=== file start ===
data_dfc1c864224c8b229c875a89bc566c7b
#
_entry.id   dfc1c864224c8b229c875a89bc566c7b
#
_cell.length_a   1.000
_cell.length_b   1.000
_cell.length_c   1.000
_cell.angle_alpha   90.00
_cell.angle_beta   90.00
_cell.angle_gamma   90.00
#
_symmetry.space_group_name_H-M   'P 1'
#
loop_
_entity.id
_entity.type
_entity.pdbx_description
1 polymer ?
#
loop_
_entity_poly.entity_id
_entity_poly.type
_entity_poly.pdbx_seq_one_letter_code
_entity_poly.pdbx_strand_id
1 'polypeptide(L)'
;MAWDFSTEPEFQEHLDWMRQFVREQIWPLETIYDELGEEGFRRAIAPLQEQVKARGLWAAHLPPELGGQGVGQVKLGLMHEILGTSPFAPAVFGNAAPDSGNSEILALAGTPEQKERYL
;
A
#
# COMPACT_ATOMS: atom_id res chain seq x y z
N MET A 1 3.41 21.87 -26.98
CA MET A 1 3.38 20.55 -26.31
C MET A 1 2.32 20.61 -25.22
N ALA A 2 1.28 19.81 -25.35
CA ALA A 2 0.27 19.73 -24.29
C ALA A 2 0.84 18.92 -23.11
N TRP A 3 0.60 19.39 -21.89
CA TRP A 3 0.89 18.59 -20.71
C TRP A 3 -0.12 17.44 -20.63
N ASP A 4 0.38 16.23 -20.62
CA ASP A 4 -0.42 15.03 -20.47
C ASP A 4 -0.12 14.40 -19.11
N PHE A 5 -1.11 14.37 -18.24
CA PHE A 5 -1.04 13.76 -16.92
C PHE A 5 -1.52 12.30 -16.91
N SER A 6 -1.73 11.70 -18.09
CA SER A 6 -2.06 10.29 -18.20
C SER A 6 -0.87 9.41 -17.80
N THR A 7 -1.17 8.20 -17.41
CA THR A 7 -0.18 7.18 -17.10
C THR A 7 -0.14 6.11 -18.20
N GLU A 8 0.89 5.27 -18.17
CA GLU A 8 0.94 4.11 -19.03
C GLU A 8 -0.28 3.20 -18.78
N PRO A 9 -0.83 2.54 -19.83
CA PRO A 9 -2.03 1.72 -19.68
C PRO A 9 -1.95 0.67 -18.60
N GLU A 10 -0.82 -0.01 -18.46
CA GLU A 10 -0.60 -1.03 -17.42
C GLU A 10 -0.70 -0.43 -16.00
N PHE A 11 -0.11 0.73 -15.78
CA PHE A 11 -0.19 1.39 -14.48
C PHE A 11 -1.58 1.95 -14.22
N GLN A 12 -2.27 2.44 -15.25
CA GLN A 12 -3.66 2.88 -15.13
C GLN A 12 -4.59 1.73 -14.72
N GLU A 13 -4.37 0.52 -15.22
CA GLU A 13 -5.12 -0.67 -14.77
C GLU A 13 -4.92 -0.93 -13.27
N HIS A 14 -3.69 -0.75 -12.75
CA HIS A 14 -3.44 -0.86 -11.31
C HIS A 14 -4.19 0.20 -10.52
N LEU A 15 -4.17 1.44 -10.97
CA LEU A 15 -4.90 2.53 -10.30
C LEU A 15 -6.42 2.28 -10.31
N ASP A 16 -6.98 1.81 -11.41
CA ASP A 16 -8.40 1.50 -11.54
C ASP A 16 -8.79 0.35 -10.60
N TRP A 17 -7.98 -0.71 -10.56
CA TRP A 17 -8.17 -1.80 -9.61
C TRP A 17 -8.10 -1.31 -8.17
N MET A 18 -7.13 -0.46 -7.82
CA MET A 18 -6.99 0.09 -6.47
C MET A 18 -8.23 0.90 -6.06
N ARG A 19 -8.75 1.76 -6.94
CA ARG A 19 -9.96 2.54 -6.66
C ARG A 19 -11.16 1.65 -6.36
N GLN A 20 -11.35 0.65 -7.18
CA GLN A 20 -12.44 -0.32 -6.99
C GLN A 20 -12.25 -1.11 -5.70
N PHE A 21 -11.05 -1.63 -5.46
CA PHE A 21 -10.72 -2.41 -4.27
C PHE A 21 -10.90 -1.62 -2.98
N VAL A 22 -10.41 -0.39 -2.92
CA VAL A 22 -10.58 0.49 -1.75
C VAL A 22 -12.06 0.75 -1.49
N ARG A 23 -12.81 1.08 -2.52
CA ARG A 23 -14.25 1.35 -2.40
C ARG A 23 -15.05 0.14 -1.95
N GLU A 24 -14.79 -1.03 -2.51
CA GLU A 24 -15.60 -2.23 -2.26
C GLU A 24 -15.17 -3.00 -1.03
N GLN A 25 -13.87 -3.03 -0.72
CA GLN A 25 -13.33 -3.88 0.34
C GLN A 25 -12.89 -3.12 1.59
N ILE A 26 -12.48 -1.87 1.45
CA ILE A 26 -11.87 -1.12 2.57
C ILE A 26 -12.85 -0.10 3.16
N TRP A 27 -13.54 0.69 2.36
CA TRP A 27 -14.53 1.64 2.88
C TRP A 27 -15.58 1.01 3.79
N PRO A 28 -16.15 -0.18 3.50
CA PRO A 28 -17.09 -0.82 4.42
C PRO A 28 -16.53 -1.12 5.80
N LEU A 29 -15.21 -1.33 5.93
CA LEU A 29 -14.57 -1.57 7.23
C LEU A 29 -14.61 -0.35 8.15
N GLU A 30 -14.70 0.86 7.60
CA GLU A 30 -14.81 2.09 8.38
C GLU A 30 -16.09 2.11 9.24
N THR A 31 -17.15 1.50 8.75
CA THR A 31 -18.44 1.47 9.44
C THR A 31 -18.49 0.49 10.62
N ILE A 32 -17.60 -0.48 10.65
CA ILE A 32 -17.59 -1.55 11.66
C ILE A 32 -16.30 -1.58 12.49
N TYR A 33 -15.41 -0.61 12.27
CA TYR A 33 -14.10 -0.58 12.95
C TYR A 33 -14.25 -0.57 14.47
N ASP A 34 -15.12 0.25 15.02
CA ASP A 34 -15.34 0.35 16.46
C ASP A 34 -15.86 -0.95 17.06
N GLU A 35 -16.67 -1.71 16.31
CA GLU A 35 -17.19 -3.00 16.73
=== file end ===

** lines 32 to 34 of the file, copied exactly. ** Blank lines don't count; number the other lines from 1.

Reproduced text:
CA MET A 1 3.38 20.55 -26.31
C MET A 1 2.32 20.61 -25.22
N ALA A 2 1.28 19.81 -25.35